Horse Racing Rule 4 Deductions Explained

Rule 4 has stung many a horse racing punter and if you don’t know about it and things go against you it can be quite a shock. It can also seem incredibly difficult to understand but with a few basic piece of information – the most basic being that it exists at all! – you can avoid any nasty surprises.

What is Rule 4?

Rule 4 is an industry-wide deduction from winnings predominantly applied to horse and dog racing but occasionally other sports too. It comes into effect after the final declarations for a race have been made and you have taken a price on a runner (as opposed to taking the starting price) and there is subsequently a non-runner in the race.

Note: The rule does not apply to ante-post bets as they are not affected by non-runners. In this scenario a bet on a horse which doesn't run is settled as a loser, rather than being made void and allows bets on the reminaing horses to stand at the odds that were originally placed.

Imagine in a three horse race with odds of evens, 2/1 and 7/1 and you back the favourite at evens (or 2.00 in decimal) and then shortly after the horse priced at 2/1 is declared a non-runner. It would not be fare on the bookmaker if they had to pay out at evens because now your horse is in a two horse race against a huge outsider. Before you say, “well, that’s tough” imagine you had backed the non-runner – you’d expect your stake back, wouldn’t you?

Rule 4 deductions only come into effect after the final declarations are made and this is usually around 24 hours prior to the race, although it can be sooner. Before that punters don’t get a refund of their stake for non-runners and so the bookie is able to honour the original price. Great fortune if you backed a horse that is still running but not so good if your bet is lost before the horses even get to the post.

The rule applies to returns should you be lucky enough to make a profit and the level of your deduction depends on the odds of the horse or horses that were withdrawn, not the odds of the horse that won. Imagine in our example above that the 7/1 horse is a non-runner. That has less impact on the relative odds of the remaining horses as the 7/1 shot only had a small chance of winning anyway. In reality, the even money shot becomes an odds-on favourite and the 2/1 shot shortens to a little over evens, reflecting the new likelihood of the horses winning.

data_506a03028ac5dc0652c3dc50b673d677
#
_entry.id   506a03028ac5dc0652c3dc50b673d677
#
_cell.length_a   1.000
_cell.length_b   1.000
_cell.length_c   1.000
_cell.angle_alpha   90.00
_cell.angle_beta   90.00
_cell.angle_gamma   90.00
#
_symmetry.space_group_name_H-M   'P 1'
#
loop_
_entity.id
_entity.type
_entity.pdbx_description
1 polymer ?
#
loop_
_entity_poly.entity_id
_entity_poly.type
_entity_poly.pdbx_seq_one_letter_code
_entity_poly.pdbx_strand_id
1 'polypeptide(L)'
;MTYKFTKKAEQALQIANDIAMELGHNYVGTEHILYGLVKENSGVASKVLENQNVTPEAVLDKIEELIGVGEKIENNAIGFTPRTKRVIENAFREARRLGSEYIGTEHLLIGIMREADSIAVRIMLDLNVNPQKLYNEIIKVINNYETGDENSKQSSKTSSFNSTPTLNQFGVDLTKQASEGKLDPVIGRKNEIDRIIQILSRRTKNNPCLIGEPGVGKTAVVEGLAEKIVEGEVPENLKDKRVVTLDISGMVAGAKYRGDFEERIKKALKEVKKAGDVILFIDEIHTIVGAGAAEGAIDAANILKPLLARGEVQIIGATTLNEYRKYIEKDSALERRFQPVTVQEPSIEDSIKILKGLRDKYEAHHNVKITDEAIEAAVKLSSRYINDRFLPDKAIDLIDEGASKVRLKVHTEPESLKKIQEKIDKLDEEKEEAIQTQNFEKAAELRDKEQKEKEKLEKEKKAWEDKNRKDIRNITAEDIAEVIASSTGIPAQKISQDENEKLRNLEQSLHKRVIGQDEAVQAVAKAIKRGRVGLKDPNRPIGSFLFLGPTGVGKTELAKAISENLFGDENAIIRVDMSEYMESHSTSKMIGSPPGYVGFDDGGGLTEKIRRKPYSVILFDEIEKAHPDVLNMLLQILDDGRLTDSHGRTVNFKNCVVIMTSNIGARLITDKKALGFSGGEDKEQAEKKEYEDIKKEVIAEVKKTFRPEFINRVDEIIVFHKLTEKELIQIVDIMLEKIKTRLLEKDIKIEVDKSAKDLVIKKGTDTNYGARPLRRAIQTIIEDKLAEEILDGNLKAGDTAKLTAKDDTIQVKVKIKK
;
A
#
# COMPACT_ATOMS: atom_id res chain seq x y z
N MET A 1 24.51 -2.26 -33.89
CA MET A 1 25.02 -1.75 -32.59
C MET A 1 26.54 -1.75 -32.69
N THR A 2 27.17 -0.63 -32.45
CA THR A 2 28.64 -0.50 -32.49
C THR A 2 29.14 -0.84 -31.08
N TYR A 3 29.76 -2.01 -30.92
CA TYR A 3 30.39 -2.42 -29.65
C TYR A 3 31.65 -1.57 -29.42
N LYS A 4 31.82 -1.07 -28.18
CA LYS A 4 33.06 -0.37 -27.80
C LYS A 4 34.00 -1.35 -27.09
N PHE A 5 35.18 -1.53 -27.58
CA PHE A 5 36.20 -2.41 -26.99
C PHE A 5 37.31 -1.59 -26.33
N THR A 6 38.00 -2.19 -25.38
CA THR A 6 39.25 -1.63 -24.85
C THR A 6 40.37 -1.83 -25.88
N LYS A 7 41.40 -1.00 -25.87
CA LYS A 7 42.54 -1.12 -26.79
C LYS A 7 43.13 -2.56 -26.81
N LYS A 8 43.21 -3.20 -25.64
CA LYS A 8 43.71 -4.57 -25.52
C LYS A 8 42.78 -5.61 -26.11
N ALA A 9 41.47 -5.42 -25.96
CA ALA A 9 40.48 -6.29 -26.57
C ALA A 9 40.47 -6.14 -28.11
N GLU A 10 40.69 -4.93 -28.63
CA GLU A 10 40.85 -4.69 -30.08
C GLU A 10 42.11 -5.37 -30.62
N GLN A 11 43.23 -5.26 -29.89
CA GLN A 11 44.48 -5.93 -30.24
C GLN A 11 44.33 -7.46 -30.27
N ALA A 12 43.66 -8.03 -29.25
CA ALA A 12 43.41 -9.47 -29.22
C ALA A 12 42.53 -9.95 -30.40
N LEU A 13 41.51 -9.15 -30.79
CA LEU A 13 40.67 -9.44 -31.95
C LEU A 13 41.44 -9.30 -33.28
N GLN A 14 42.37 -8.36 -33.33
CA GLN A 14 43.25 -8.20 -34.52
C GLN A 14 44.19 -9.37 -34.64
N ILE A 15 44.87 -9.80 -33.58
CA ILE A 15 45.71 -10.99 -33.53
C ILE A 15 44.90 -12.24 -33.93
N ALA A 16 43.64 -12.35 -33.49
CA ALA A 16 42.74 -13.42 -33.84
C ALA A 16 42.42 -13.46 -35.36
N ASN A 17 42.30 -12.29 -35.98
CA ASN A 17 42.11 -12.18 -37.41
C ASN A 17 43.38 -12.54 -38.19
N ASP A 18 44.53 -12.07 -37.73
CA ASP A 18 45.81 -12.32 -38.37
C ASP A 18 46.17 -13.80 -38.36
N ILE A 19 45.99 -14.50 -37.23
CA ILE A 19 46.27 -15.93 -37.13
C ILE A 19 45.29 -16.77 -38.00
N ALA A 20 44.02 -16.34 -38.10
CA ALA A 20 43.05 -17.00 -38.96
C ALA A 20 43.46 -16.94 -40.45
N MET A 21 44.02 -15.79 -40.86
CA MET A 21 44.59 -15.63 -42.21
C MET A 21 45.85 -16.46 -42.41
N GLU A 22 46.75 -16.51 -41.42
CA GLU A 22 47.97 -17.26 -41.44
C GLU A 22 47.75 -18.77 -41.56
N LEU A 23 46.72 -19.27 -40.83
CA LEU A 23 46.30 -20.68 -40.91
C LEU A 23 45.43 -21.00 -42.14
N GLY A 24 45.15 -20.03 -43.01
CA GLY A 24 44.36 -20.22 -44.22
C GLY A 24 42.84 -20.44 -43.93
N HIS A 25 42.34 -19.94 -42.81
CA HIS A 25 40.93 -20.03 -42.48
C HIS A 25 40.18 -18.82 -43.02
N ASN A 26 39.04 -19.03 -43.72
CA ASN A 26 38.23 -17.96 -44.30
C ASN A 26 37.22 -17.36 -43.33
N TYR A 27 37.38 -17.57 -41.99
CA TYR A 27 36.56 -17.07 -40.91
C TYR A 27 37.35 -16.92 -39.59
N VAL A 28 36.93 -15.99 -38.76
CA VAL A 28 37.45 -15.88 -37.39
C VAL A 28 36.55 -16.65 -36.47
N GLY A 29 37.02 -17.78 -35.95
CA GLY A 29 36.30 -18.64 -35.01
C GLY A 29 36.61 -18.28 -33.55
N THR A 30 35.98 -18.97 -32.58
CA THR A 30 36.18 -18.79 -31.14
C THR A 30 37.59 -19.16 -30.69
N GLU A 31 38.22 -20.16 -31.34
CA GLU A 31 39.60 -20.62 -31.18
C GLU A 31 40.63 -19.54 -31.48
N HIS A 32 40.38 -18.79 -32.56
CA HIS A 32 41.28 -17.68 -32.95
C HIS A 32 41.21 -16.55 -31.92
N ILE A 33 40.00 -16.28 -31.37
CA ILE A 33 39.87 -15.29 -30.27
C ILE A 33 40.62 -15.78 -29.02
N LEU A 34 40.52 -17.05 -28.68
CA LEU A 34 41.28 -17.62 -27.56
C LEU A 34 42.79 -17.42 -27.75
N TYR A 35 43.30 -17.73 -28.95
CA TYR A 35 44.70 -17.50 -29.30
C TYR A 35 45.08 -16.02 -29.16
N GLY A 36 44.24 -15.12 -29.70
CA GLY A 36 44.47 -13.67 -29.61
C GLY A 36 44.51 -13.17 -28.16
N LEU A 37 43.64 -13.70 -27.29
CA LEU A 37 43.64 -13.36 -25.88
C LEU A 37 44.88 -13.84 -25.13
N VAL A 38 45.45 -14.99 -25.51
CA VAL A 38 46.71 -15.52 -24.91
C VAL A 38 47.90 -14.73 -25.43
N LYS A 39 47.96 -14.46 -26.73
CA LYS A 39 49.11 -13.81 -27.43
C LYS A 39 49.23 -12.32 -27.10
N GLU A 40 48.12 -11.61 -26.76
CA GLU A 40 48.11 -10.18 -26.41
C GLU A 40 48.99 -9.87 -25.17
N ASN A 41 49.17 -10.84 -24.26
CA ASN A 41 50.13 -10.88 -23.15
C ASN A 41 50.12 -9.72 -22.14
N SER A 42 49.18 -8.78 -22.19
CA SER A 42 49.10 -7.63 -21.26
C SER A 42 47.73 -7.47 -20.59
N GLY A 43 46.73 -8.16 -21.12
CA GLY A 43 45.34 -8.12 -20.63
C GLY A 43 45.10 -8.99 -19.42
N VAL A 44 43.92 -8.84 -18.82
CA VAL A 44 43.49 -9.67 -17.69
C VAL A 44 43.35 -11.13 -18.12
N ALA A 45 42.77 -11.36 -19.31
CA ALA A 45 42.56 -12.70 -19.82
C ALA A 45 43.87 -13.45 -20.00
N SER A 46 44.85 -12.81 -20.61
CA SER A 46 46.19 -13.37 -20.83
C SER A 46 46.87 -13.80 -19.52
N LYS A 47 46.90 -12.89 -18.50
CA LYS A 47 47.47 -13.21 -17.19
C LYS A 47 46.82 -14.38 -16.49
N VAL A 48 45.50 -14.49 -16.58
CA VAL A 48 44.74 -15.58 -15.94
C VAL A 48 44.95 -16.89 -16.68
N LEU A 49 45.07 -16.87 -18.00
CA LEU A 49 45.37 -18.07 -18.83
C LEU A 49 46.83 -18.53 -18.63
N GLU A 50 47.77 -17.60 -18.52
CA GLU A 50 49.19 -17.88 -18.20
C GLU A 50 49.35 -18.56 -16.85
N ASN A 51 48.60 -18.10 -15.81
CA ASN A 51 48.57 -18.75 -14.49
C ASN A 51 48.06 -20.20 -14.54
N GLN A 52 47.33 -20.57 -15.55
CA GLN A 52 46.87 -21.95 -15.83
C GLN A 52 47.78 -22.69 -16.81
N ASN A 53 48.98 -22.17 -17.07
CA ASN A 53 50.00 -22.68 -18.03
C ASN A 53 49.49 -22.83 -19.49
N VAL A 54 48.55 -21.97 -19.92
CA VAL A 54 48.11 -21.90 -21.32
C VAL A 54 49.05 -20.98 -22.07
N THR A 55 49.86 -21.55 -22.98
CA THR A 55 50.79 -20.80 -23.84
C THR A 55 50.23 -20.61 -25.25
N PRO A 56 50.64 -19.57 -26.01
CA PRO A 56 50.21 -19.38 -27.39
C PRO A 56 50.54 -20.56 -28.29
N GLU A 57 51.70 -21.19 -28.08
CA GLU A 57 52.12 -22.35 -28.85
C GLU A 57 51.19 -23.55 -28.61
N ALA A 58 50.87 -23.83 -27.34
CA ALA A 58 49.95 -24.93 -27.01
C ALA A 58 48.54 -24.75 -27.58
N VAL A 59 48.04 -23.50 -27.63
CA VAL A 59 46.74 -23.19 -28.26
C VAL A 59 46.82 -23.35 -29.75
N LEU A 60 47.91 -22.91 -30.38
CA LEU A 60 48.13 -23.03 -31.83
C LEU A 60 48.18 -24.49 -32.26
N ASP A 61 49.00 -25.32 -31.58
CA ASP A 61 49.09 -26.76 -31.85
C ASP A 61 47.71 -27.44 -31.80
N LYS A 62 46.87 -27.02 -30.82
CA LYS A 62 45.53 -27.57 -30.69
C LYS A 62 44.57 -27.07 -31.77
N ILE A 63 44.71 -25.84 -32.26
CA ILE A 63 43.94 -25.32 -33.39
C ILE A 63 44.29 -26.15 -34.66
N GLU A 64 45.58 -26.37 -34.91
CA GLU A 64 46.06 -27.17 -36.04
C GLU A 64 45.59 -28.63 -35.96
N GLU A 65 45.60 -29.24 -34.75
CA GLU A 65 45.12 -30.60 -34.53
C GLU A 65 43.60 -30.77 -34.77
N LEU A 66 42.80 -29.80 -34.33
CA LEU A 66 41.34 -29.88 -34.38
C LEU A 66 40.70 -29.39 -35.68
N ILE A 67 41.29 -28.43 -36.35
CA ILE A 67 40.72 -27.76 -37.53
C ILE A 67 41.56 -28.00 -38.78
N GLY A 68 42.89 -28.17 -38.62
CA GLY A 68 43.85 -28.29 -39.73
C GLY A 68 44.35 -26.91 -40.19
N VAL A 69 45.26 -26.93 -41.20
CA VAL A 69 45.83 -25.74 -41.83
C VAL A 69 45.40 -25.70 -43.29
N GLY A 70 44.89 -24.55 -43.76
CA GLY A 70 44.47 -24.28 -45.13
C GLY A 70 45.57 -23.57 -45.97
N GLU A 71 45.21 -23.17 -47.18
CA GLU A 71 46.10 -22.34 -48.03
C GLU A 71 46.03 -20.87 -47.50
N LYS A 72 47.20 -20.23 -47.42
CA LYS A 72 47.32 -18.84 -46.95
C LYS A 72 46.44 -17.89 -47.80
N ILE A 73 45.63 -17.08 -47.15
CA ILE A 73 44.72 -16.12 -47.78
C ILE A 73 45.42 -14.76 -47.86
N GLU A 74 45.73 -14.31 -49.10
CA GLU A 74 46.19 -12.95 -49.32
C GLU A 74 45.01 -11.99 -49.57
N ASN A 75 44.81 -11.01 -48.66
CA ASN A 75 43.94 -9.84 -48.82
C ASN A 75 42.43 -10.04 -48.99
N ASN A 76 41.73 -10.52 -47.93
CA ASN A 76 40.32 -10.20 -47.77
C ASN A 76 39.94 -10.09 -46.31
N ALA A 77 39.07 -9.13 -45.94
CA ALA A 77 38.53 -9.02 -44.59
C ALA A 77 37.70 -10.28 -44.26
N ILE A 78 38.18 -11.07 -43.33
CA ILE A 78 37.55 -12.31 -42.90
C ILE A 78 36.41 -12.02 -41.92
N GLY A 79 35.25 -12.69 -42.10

Rule 4 is calculated as a percentage deduction on winnings, so a 7/1 withdrawal creates a 10p in the pound, or 10% reduction, as per the deduction tables used by the bookies (see below). Obviously if a huge favourite, a Frankel for example, becomes a non-runner, all the other horses suddenly have a much greater chance of winning and so the deduction is far greater, as high as 90p in the pound if the favourite was 1/9 or shorter.

Rule 4 can seem like a terrible thing when it impacts your winnings but remember two things. Firstly, every time you get a non-runner refunded, someone else has taken a Rule 4 hit and secondly, your horse may well have only won due to the absence of the non-runner.

Table Of Rule 4 Deductions

Below you'll find the standard table of deductions for rule 4 as defined by the Tattersalls Committ Rules on Betting that's used as standard by the industry, and as such enforced by most bookies. Having said this, some of the bigger UK bookmakers actually make no deductions for the lowest entry in the table (the 5p rule) for horses with odds of 10/1 or greater.

Odds£ Deducted
1/9 or less 0.90
2/11 to 2/17 0.85
1/4 to 1/5 0.80
3/10 to 2/7 0.75
2/5 to 1/3 0.70
8/15 to 4/9 0.65
8/13 to 4/7 0.60
4/5 to 4/6 0.55
20/21 to 5/6 0.50
Evens to 6/5 0.45
5/4 to 6/4 0.40
13/8 to 7/4 0.35
15/8 to 9/4 0.30
5/2 to 3/1 0.25
10/3 to 4/1 0.20
9/2 to 11/2 0.15
6/1 to 9/1 0.10
10/1 to 14/1 0.05
Over 14/1 No deduction

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